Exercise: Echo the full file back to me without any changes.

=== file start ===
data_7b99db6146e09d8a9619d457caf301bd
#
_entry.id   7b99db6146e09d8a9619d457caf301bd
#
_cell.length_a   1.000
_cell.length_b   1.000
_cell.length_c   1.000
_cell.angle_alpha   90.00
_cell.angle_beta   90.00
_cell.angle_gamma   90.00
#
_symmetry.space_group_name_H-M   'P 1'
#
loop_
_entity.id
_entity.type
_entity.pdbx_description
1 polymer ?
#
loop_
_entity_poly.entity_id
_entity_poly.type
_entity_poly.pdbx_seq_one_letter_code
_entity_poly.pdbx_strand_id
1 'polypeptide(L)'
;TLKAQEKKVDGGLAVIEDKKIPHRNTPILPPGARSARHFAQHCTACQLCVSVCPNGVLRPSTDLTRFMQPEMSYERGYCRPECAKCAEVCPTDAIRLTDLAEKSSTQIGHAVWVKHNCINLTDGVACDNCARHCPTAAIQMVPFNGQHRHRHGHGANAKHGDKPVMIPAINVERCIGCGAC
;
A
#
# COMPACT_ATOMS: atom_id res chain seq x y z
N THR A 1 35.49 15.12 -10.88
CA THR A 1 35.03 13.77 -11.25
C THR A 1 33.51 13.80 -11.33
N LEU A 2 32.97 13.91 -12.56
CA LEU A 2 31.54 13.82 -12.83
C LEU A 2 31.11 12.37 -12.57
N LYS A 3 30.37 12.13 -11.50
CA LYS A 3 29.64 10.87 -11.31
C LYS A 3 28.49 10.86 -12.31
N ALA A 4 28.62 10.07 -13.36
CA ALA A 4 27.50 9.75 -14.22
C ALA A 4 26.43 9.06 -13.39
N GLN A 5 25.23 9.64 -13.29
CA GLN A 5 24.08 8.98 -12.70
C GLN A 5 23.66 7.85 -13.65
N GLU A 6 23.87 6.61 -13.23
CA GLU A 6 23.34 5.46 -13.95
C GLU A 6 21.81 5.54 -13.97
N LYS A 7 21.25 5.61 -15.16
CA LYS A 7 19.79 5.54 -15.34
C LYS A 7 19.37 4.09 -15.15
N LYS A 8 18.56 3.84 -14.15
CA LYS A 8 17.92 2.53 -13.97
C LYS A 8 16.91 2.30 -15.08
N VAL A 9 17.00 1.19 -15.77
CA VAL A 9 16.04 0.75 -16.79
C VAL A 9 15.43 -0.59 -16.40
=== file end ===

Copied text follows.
data_7b99db6146e09d8a9619d457caf301bd
#
_entry.id   7b99db6146e09d8a9619d457caf301bd
#
_cell.length_a   1.000
_cell.length_b   1.000
_cell.length_c   1.000
_cell.angle_alpha   90.00
_cell.angle_beta   90.00
_cell.angle_gamma   90.00
#
_symmetry.space_group_name_H-M   'P 1'
#
loop_
_entity.id
_entity.type
_entity.pdbx_description
1 polymer ?
#
loop_
_entity_poly.entity_id
_entity_poly.type
_entity_poly.pdbx_seq_one_letter_code
_entity_poly.pdbx_strand_id
1 'polypeptide(L)'
;TLKAQEKKVDGGLAVIEDKKIPHRNTPILPPGARSARHFAQHCTACQLCVSVCPNGVLRPSTDLTRFMQPEMSYERGYCRPECAKCAEVCPTDAIRLTDLAEKSSTQIGHAVWVKHNCINLTDGVACDNCARHCPTAAIQMVPFNGQHRHRHGHGANAKHGDKPVMIPAINVERCIGCGAC
;
A
#
# COMPACT_ATOMS: atom_id res chain seq x y z
N THR A 1 35.49 15.12 -10.88
CA THR A 1 35.03 13.77 -11.25
C THR A 1 33.51 13.80 -11.33
N LEU A 2 32.97 13.91 -12.56
CA LEU A 2 31.54 13.82 -12.83
C LEU A 2 31.11 12.37 -12.57
N LYS A 3 30.37 12.13 -11.50
CA LYS A 3 29.64 10.87 -11.31
C LYS A 3 28.49 10.86 -12.31
N ALA A 4 28.62 10.07 -13.36
CA ALA A 4 27.50 9.75 -14.22
C ALA A 4 26.43 9.06 -13.39
N GLN A 5 25.23 9.64 -13.29
CA GLN A 5 24.08 8.98 -12.70
C GLN A 5 23.66 7.85 -13.65
N GLU A 6 23.87 6.61 -13.23
CA GLU A 6 23.34 5.46 -13.95
C GLU A 6 21.81 5.54 -13.97
N LYS A 7 21.25 5.61 -15.16
CA LYS A 7 19.79 5.54 -15.34
C LYS A 7 19.37 4.09 -15.15
N LYS A 8 18.56 3.84 -14.15
CA LYS A 8 17.92 2.53 -13.97
C LYS A 8 16.91 2.30 -15.08
N VAL A 9 17.00 1.19 -15.77
CA VAL A 9 16.04 0.75 -16.79
C VAL A 9 15.43 -0.59 -16.40